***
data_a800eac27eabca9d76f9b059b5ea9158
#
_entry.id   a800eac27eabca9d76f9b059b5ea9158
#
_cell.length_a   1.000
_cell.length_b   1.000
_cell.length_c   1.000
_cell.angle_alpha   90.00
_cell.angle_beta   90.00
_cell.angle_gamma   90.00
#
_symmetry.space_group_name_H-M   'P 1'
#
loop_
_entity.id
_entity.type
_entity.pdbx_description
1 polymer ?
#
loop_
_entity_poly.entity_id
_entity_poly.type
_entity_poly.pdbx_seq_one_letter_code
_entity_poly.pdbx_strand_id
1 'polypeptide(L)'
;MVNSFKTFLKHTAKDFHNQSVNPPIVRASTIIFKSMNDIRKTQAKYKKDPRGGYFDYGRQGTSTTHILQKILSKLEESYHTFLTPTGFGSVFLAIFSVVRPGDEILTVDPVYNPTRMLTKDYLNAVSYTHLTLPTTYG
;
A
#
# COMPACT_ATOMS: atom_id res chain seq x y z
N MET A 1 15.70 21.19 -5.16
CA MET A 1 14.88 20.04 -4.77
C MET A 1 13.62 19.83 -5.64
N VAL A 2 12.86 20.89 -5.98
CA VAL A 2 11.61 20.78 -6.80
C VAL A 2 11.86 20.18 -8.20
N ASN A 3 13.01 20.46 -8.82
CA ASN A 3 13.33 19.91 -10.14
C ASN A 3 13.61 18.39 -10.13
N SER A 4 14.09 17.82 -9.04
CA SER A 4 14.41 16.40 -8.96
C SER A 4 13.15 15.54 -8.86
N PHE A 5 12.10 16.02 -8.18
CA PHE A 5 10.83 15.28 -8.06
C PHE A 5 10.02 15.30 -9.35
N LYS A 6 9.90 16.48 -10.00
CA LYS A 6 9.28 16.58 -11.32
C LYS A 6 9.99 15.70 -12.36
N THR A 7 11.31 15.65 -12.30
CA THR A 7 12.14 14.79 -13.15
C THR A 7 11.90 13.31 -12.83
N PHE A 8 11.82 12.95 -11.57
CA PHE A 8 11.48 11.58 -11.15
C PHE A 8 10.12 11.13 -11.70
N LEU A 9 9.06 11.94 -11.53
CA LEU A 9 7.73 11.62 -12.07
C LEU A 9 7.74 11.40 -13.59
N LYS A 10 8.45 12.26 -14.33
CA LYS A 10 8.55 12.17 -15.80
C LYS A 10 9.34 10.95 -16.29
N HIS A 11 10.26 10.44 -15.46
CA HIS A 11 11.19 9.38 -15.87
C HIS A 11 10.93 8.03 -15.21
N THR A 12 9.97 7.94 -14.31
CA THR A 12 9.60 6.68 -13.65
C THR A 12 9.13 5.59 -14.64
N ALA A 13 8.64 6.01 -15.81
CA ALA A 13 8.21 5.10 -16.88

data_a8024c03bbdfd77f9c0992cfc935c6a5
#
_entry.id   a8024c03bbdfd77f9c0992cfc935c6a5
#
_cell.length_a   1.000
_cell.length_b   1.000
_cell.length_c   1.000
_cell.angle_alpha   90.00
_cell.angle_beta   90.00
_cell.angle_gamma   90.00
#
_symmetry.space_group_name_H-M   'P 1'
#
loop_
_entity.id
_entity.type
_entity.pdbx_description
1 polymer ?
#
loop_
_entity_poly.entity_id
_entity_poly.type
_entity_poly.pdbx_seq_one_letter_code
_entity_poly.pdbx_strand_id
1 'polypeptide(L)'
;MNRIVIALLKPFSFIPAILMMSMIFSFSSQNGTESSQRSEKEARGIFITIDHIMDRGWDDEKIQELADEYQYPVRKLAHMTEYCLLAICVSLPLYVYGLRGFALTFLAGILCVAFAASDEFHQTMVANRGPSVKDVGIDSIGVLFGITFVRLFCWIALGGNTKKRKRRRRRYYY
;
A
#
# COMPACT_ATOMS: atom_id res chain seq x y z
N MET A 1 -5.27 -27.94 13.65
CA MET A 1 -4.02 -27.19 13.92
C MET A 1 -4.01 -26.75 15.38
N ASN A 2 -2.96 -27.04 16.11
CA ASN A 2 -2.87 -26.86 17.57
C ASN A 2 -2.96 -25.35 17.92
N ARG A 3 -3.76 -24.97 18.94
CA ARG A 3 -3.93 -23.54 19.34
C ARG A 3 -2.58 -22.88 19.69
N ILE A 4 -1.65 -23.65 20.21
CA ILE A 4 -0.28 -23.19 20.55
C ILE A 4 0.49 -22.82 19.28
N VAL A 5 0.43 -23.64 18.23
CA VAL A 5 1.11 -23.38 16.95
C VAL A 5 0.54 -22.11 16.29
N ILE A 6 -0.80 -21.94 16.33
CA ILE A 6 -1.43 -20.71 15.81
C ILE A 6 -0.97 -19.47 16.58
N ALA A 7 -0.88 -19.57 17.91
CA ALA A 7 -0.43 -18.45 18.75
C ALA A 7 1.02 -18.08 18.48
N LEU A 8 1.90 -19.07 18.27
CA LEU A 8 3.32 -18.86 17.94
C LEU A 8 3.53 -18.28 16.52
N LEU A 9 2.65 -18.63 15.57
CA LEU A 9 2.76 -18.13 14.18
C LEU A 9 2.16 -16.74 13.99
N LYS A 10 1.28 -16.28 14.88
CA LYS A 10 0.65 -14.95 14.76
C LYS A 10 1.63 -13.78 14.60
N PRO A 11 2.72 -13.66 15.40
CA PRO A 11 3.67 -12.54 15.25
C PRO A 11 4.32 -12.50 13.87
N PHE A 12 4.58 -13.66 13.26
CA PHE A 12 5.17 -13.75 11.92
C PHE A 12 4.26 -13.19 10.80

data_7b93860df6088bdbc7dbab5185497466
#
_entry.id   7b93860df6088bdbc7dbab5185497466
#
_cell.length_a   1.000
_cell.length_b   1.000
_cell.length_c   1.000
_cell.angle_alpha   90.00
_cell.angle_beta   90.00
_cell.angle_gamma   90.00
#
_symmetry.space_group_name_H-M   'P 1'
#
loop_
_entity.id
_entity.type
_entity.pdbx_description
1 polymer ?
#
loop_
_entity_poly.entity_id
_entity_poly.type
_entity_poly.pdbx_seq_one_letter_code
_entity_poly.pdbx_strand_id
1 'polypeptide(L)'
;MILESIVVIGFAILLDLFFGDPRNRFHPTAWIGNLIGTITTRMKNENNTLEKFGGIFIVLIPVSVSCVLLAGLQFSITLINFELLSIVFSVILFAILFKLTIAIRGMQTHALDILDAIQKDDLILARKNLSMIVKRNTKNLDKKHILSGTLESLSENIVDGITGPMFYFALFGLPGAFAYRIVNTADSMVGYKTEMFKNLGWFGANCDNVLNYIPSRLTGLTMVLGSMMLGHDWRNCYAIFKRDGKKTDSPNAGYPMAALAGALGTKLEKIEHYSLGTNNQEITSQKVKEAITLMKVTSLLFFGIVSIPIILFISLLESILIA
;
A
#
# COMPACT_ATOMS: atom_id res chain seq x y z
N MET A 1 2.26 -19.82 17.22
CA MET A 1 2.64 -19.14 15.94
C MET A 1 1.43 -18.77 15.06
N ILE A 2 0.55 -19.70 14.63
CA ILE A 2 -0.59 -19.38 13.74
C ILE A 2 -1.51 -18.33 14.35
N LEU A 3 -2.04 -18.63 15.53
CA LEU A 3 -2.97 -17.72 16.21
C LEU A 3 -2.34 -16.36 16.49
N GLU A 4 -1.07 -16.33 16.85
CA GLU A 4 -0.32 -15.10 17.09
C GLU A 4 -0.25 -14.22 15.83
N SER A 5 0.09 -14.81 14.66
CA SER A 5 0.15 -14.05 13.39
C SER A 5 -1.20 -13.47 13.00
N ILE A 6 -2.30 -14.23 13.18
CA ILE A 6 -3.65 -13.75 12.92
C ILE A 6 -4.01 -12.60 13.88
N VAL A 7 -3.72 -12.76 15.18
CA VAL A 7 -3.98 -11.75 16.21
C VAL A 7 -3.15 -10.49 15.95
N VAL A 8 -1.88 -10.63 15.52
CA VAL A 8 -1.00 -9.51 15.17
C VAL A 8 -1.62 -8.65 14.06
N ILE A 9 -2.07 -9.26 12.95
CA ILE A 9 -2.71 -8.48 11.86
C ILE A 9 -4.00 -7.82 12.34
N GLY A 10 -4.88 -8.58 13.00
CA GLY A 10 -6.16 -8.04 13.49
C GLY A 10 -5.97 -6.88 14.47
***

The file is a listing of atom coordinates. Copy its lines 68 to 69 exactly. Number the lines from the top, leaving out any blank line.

CA ALA A 13 8.21 5.10 -16.88

data_a8024c03bbdfd77f9c0992cfc935c6a5